Sue is correct many problems can be solved or eliminated by setting up the mic properly. The two most important points are mic placement and levels. This involves trial and error over a few test recordings to find the optimum distance and best angle of the mic and pop shield and of course setting the correct gains. Once you have got ALL that down it will improve things and provide a standard or benchmark for future sessions. Remember every voice, mic, pop shield and room is different each time and can also change during a session so it is worth spending a little time tweaking and getting things right before doing an actual take. My tip is to record at a slightly lower level than 0db. say between -3 and -6 this will allow headroom for fx to be added post record and avoid the dreaded clipping. Here is a tutorial and some vids worth watching. My fav is No.11 it is funny but shows just how stupid some folk can be about mic technique and placement. The girl was born to be a pop star and it shows. I have met plenty like her.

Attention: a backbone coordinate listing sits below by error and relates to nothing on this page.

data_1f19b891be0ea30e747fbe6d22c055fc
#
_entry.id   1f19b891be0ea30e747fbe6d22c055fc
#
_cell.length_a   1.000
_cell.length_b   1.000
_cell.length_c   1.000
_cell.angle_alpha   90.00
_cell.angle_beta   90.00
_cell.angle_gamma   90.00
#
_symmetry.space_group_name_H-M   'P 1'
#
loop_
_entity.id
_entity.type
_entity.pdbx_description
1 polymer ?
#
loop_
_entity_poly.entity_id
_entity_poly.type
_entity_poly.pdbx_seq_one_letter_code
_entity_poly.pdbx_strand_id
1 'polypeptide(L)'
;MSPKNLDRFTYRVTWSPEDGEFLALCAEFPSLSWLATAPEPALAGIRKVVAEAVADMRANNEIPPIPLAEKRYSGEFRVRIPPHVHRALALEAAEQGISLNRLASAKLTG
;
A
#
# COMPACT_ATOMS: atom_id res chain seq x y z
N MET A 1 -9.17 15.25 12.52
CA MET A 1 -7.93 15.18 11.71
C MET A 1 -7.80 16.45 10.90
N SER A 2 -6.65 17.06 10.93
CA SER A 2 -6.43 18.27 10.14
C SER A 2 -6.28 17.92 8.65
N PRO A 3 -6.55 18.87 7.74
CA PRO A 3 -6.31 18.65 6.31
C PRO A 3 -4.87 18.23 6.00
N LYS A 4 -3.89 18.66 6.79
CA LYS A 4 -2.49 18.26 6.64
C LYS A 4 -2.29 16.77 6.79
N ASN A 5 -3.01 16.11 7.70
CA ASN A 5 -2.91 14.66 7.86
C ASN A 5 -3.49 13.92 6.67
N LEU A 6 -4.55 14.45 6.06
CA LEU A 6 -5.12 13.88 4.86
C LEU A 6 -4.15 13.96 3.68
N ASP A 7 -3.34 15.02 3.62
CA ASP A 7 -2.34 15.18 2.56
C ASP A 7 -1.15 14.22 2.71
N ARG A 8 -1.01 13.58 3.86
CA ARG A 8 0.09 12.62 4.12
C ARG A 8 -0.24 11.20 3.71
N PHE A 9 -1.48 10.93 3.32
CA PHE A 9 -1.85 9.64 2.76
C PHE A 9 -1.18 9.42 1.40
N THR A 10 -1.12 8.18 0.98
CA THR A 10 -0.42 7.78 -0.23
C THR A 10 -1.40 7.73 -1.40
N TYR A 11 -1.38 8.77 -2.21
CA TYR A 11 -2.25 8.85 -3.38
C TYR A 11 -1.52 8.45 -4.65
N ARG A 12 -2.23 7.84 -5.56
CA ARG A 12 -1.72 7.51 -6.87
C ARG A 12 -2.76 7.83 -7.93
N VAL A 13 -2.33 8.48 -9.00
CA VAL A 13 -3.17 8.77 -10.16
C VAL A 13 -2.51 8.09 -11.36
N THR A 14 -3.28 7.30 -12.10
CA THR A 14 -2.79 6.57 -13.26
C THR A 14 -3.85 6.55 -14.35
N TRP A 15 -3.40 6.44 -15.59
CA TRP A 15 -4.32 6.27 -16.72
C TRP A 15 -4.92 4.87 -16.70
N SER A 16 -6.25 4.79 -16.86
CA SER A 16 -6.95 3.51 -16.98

http://audio.tutsplus.com/articles/general/11-videos-to-improve-your-vocal-microphone-technique/